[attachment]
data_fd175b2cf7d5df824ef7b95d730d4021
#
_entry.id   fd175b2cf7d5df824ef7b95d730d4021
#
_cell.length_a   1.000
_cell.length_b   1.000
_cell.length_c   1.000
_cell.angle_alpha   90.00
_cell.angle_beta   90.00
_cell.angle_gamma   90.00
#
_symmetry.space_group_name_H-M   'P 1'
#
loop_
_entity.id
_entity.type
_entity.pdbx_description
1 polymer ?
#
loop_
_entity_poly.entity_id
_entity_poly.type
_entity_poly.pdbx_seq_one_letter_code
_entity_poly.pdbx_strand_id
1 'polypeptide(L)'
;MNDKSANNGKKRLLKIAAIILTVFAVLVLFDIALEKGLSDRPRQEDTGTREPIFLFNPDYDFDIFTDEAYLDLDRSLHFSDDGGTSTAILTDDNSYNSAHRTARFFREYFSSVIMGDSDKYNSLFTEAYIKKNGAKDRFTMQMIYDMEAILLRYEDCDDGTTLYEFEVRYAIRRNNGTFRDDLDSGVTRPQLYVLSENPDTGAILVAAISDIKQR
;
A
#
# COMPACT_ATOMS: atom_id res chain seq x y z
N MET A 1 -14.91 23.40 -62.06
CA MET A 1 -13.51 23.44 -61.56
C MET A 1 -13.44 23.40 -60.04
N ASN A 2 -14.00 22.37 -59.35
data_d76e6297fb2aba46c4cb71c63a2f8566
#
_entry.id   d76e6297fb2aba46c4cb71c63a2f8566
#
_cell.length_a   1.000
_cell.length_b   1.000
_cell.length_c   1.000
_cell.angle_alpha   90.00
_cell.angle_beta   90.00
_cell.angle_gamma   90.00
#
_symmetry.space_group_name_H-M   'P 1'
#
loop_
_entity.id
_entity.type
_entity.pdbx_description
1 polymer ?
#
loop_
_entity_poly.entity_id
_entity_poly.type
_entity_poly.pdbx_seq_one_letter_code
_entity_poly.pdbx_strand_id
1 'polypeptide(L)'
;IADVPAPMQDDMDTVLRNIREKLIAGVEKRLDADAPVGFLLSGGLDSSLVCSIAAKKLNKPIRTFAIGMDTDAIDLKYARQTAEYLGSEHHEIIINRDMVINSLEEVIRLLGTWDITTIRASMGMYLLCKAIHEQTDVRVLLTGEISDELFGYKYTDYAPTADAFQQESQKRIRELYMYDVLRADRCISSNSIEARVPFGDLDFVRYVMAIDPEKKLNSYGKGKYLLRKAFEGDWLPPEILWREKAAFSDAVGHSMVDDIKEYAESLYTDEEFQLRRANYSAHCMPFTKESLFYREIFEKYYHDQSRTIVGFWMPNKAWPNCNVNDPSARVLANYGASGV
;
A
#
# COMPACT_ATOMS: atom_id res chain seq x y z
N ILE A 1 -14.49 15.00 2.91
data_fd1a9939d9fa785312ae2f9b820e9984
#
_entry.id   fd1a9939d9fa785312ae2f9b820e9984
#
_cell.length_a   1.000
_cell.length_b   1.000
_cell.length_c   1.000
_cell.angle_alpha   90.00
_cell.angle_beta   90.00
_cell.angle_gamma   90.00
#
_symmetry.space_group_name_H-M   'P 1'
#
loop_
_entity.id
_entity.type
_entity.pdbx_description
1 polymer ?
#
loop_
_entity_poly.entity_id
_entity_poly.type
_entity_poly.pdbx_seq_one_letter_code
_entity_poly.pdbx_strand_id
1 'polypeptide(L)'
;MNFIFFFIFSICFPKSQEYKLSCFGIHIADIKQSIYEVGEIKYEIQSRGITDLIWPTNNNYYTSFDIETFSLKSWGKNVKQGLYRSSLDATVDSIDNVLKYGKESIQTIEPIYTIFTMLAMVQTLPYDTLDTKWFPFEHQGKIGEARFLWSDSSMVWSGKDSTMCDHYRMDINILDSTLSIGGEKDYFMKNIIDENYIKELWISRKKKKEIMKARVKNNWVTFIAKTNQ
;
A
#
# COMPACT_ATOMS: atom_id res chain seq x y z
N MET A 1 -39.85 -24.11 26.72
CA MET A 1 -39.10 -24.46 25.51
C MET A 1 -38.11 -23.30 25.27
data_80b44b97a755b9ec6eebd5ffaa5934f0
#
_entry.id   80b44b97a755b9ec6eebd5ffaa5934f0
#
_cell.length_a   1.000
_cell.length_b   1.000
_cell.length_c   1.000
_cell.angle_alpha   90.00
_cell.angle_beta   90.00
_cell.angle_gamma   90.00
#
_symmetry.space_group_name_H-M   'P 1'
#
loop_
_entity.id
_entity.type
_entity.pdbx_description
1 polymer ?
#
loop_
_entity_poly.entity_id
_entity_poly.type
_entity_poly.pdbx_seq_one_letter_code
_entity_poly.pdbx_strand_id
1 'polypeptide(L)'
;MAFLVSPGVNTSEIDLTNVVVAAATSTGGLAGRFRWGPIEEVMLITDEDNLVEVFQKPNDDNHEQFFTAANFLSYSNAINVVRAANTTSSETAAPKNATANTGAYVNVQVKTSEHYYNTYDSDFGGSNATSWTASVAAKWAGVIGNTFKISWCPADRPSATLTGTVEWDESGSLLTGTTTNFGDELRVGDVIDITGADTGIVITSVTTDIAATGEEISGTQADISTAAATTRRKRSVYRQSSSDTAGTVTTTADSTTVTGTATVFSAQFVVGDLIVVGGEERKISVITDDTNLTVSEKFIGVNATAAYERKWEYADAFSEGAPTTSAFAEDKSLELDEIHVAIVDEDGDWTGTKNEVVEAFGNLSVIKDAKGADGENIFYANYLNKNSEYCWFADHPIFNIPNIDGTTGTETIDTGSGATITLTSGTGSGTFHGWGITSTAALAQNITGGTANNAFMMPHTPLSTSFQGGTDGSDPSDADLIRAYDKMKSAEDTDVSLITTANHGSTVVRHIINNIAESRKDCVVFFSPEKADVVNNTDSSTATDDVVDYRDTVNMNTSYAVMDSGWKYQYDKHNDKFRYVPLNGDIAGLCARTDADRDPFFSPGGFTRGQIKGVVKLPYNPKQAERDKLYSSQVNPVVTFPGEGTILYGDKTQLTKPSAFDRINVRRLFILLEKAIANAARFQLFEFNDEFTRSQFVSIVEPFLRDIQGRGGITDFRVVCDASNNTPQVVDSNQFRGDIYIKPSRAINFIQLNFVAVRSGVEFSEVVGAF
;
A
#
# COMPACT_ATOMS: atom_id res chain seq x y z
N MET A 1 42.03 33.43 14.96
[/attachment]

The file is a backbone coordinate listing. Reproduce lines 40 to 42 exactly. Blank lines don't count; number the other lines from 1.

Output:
_cell.length_b   1.000
_cell.length_c   1.000
_cell.angle_alpha   90.00